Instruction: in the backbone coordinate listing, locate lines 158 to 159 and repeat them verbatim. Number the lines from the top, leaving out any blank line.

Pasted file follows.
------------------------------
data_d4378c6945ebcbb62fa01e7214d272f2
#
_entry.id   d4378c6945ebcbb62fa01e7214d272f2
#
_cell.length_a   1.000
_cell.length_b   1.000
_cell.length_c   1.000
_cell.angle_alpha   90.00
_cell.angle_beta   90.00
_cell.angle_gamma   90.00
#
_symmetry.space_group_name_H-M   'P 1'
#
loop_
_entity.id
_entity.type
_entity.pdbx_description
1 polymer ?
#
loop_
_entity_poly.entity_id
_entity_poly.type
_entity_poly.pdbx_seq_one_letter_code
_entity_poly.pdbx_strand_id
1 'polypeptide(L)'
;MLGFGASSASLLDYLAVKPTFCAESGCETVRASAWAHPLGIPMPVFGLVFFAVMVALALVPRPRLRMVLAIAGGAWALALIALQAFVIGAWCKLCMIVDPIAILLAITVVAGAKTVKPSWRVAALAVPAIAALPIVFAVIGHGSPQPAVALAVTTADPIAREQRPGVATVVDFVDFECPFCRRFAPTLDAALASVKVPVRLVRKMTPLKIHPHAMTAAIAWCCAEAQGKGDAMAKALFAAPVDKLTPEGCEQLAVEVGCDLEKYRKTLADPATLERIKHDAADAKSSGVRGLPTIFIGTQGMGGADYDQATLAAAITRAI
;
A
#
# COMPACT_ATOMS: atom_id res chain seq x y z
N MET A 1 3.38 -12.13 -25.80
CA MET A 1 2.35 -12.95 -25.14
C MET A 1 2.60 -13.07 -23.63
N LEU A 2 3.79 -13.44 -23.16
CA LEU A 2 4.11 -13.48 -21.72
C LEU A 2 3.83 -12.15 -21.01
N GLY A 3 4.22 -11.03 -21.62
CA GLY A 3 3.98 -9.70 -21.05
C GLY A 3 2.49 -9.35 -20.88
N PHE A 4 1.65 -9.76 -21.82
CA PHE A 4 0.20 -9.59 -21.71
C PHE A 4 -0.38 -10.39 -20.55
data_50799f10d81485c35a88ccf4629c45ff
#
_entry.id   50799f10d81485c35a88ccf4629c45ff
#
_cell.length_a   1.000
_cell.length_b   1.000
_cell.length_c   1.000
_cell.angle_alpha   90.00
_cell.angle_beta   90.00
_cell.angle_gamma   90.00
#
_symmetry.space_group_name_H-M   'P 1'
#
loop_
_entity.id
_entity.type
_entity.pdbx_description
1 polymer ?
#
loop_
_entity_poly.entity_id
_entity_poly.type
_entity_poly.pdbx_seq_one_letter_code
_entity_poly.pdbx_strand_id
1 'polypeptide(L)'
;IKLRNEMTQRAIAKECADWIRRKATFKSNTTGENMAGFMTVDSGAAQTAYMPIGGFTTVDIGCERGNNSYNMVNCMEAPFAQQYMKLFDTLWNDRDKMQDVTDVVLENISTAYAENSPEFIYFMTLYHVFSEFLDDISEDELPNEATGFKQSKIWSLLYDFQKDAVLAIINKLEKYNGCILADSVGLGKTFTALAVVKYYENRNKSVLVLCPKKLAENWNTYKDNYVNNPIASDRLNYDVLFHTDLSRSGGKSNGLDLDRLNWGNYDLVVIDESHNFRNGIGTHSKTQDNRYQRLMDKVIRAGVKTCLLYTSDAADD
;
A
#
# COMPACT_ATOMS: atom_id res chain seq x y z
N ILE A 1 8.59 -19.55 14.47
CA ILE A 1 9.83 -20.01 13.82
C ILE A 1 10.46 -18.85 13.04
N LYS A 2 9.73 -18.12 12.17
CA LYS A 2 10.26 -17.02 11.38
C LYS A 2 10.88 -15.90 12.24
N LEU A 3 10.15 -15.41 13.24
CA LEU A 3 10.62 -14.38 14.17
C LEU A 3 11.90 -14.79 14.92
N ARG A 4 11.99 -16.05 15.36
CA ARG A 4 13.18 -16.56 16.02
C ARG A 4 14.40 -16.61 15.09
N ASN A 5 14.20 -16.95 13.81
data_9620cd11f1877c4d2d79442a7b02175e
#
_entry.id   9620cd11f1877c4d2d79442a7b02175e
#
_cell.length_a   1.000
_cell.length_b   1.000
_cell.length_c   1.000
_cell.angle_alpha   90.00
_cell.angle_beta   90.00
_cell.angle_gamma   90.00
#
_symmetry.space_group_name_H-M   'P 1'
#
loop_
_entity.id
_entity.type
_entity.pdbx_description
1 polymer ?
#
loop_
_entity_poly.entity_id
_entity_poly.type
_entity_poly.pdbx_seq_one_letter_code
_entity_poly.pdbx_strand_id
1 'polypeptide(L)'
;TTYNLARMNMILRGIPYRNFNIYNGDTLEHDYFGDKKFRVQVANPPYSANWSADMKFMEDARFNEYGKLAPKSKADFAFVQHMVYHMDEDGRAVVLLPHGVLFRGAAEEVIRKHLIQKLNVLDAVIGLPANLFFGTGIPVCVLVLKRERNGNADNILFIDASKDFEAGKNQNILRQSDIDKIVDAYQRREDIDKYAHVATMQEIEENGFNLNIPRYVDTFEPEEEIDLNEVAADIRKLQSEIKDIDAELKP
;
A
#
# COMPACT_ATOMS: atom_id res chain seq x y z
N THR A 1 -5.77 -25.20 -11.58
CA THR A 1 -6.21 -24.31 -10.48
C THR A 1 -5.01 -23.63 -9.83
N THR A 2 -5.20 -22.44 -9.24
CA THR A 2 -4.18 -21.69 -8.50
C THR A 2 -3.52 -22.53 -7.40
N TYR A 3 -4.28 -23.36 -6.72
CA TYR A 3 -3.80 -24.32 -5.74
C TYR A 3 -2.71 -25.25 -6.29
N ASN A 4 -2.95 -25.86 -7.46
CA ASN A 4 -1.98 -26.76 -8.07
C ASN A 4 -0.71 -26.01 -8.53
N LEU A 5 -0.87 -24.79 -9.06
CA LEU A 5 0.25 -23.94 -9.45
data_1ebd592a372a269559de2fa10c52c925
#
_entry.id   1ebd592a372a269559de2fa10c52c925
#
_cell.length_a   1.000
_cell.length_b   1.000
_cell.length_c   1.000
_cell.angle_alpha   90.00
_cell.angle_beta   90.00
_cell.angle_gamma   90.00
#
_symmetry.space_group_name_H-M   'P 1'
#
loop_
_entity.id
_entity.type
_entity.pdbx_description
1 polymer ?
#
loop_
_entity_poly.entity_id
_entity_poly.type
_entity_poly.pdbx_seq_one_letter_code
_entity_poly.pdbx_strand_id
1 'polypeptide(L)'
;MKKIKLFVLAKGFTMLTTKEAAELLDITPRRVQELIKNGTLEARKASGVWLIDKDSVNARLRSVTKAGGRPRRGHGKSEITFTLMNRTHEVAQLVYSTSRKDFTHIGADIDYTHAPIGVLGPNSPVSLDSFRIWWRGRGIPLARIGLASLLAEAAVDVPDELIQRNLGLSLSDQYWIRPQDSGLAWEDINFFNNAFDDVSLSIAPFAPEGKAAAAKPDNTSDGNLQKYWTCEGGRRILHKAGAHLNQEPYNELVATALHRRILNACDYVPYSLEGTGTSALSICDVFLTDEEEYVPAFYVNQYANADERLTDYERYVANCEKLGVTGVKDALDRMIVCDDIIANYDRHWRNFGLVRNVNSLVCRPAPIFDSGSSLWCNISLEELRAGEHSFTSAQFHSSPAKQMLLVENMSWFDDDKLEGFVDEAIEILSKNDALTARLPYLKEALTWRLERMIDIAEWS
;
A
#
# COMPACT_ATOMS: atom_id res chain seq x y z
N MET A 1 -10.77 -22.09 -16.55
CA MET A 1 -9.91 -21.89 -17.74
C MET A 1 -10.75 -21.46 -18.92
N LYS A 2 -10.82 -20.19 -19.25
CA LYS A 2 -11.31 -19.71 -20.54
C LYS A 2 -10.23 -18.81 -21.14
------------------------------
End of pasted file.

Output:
#
# COMPACT_ATOMS: atom_id res chain seq x y z